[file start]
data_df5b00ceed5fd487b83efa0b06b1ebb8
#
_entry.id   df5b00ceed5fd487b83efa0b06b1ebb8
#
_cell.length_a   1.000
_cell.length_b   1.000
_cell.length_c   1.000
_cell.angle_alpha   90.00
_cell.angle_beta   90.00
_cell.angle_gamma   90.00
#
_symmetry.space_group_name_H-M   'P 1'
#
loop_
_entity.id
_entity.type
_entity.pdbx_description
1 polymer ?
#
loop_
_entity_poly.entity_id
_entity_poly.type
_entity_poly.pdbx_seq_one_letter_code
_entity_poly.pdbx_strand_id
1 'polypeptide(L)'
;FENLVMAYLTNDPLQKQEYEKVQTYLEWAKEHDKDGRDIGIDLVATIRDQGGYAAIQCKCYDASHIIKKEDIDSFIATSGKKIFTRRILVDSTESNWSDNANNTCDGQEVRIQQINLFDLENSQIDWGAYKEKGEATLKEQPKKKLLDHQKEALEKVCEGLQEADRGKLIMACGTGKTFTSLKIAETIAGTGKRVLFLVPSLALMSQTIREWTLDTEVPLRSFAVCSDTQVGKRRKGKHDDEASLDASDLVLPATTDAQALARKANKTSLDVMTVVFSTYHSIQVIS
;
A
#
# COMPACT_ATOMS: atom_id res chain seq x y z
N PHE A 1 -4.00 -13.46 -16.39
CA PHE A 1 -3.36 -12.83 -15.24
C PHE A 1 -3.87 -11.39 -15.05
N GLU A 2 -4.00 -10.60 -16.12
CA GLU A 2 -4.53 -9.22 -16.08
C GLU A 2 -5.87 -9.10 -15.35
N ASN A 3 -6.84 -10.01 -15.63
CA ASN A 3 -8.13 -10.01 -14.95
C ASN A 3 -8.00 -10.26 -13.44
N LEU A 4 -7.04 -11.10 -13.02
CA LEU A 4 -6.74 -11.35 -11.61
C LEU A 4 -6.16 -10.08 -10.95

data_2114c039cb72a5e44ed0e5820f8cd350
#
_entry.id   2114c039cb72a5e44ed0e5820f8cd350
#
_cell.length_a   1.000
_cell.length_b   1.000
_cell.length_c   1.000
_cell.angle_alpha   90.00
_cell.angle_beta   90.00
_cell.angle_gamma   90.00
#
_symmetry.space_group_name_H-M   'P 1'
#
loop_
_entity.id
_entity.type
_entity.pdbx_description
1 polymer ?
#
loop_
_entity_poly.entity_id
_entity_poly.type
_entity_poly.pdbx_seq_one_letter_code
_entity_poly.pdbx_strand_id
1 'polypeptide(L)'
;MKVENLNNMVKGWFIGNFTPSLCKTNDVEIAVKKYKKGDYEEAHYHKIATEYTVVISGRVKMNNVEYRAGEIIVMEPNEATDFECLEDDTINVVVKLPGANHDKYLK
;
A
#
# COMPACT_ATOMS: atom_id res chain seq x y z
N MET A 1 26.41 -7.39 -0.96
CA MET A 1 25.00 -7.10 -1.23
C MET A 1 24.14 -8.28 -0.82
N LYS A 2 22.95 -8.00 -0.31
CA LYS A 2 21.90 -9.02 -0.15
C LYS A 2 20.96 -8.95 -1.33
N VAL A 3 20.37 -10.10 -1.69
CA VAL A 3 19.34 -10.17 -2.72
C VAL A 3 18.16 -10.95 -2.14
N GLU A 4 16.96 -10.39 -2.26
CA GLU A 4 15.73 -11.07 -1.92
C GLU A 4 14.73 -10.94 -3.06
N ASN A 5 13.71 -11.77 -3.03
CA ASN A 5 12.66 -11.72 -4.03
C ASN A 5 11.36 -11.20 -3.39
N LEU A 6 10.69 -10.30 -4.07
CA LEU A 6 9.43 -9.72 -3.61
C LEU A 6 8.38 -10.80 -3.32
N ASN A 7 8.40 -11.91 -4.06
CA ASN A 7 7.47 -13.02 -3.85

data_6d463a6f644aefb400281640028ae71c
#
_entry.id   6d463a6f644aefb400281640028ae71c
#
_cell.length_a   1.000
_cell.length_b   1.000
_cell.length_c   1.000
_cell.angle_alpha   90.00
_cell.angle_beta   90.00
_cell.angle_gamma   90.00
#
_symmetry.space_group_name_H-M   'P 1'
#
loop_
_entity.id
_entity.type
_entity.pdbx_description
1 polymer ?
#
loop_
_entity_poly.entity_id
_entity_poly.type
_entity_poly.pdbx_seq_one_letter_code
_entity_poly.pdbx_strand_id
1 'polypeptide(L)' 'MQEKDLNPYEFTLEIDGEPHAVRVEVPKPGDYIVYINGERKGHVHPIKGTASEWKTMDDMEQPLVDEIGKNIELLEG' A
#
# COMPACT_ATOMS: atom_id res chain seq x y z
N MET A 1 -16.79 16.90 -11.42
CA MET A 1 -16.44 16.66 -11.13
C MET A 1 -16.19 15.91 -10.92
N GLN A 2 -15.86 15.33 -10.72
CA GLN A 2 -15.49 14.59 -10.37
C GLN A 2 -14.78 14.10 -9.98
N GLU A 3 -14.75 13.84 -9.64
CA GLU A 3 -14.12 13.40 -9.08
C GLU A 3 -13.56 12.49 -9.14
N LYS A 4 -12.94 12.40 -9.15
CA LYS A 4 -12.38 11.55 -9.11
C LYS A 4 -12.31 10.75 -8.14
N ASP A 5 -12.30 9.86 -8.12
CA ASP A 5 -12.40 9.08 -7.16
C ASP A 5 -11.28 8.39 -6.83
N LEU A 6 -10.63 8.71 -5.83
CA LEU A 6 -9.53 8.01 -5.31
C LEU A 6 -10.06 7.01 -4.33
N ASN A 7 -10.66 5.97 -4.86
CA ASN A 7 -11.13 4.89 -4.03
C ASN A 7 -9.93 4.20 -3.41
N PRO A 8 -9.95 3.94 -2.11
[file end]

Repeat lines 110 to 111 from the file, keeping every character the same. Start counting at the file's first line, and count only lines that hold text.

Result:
1 polymer ?
#